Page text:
Naturally, someone then asked me to do a similar opinion piece about the ten Bills players aged 30 or above. Fair's fair. Those ten names are after the jump; as always, you're encouraged to provide your own lists.
10. Corey McIntyre, fullback (32). He must be pretty important, considering he was one of the first re-signings of the Buddy Nix era. As long as Chan Gailey continues to spread things out offensively, McIntyre won't be a big part of the offense, but he's a solid teammate and a better specialist.
9. Brian Moorman, punter (35). Coming off the third-lowest gross punting average of his career, and seems to have lost some of the flair for the dramatic coffin corner kick that made him such an asset for this team in the middle parts of the decade.
8. Rian Lindell, kicker (34). What? There aren't a lot of players aged 30 or over on this team. That's a good thing. Embrace the fact that Buffalo's solid, unspectacular, hit-or-miss-in-clutch-situations kicker is on this list. It means your team is young.
7. Chris Kelsay, outside linebacker (31). Another major re-signing of the Nix era, Kelsay's deal feels more ceremonial than anything. The team may like his work ethic, his attitude and how those assets apply to the team - Bills fans should really be more appreciative of them, too - but the fact is, Kelsay is more often an on-field liability than an asset. The only way I see him improving is if he eliminates the mistakes. Impact is still a need at OLB, and Kelsay won't be providing it.
6. Andra Davis, inside linebacker (32). Signed as a free agent last March, Davis was imported to help the team transition to the 3-4. A shoulder injury landed him on IR, the team isn't running solely a 3-4 anymore, and Davis is entering the final year of a two-year deal. The inside linebacker spot is sufficiently messy that the odds of Davis starting next year are about equal to the odds of Davis being in need of a job this fall.
5. Drayton Florence, cornerback (30). I'm still not sure fans wholly grasp just how thin Buffalo's cornerback position might be next season, and Florence's impending free agency is a big part of that potential problem. Though he did commit an inordinate amount of penalties in 2010, he was also by far Buffalo's most consistent defensive back, and made the most big plays, as well.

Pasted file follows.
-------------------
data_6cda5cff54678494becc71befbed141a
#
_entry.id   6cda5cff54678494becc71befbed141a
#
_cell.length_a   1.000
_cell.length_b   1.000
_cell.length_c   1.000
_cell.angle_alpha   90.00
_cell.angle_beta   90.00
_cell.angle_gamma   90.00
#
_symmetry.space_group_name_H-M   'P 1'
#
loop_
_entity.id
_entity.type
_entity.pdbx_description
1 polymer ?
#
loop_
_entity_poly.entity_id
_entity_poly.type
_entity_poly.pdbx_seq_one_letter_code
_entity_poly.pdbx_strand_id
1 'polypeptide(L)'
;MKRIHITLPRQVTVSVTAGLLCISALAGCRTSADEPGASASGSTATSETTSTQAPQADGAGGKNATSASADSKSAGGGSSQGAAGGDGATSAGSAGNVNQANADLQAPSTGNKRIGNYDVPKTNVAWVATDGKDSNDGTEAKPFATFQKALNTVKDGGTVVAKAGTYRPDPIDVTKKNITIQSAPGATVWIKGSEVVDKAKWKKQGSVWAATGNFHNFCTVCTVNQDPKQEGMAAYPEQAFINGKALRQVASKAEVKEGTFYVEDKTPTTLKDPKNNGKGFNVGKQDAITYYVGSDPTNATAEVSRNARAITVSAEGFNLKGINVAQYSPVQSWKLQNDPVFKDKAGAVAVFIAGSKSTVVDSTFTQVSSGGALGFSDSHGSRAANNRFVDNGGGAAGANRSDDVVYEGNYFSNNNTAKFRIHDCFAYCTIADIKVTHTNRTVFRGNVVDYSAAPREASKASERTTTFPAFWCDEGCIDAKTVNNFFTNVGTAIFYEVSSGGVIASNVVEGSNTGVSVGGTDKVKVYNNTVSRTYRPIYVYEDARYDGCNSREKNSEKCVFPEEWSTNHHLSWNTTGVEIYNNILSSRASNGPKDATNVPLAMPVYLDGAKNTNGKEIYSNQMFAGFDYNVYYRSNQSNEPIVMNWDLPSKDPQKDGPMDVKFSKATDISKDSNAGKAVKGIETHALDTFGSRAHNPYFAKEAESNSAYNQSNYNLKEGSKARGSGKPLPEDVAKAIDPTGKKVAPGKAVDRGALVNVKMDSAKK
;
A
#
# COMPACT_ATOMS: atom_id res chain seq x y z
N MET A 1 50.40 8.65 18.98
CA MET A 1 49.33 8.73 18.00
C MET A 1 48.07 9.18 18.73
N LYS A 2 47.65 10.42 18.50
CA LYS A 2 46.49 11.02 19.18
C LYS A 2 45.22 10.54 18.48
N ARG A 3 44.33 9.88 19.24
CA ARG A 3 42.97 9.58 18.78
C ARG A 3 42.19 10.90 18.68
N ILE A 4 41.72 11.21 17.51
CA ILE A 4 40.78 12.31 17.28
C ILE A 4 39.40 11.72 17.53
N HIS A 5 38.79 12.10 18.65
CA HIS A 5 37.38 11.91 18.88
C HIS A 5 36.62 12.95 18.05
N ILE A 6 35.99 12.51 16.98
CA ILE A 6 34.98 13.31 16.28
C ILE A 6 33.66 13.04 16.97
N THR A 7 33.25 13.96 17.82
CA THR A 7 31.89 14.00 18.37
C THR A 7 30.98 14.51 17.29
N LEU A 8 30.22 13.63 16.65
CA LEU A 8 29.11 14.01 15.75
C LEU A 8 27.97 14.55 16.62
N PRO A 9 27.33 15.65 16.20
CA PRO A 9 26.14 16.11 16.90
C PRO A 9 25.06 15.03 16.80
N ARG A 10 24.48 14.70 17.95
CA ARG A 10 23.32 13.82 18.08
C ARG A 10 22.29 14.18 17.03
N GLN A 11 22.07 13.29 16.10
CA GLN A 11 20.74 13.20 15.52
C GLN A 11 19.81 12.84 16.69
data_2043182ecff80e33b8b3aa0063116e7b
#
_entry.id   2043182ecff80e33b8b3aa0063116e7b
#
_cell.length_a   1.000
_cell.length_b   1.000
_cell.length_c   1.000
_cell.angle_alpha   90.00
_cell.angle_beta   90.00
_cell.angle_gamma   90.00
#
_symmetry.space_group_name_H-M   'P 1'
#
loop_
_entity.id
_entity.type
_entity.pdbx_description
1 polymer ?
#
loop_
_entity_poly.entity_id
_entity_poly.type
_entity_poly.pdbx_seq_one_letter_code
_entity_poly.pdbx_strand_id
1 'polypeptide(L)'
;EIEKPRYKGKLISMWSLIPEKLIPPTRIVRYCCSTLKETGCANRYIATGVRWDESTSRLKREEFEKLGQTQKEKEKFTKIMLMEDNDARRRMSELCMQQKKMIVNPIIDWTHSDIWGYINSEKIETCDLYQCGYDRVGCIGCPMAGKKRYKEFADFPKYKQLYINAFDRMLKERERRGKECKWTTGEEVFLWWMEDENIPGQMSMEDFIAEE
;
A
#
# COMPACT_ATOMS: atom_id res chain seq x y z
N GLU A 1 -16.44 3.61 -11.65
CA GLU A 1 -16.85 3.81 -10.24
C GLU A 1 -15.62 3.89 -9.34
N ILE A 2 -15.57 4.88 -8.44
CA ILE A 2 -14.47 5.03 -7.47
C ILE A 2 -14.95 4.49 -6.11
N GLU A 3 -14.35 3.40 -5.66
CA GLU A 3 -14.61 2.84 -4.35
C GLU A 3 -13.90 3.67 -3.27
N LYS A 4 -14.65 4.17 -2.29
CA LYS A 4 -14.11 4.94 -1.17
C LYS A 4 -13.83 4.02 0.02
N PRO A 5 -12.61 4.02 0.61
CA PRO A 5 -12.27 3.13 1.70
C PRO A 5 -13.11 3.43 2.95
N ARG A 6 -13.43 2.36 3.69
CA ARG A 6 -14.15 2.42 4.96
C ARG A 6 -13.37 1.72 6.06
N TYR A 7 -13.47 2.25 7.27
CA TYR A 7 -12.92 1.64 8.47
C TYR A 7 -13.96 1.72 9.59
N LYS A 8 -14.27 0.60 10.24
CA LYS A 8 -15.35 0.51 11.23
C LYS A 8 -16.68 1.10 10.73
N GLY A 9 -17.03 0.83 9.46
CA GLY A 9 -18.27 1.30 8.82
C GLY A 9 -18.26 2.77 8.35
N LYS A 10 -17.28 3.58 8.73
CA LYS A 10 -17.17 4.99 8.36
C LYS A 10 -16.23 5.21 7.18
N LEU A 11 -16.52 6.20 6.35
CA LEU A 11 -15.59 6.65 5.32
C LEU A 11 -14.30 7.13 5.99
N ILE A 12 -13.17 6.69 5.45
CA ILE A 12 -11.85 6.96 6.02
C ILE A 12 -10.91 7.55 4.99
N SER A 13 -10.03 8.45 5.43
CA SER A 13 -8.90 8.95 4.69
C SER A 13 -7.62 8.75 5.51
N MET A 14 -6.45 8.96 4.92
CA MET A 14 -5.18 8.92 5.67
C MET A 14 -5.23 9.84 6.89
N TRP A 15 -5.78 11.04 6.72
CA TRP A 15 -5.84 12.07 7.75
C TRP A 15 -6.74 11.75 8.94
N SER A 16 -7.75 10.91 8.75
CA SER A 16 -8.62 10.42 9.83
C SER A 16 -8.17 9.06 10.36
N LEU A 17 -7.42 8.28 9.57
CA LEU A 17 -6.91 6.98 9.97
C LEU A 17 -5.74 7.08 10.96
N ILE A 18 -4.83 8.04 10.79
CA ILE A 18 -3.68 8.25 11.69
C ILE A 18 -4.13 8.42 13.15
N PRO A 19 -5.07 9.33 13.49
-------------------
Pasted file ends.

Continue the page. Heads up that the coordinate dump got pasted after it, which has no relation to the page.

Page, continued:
4. George Wilson, safety (30). Re-signed to a three-year contract extension in March. Wilson has long been a staple on special teams, and with Donte Whitner's free agency looming, Wilson looks to be in line for the first full-time starting gig of his career. Wilson is one of Buffalo's most important team leaders.
3. Terrence McGee, cornerback (30). For a numbers of years, the Bills had a great deal of stability at cornerback, even while McGee was missing at least one game per season every year since his rookie year. Over the last two seasons, McGee has missed a combined 12 games. When healthy, he is still Buffalo's best cornerback. All signs are that he'll be healthy whenever the 2011 season starts. The team needs him to stay that way.
2. Lee Evans, wide receiver (30). Evans is coming off a season in which he recorded career lows in receptions and yards, despite the fact that Gailey re-introduced the concept of competency into Buffalo's offensive attack. Gailey expects more out of Evans, and he's got plans to make him a bigger part of the Bills' offensive attack. Until that happens (and perhaps even after), Evans is clearly behind Stevie Johnson on Ryan Fitzpatrick's list of go-to receivers.
1. Fred Jackson, running back (30). I'd argue that Jackson is the most vital member of Buffalo's offense. He's certainly the most versatile and has the most well-rounded game. While Gailey tries to figure out how to use the rest of his offensive weapons - including Jackson's flashy understudy, C.J. Spiller - he'll continue to rely on Jackson, who is Buffalo's most consistent player on either side of the ball.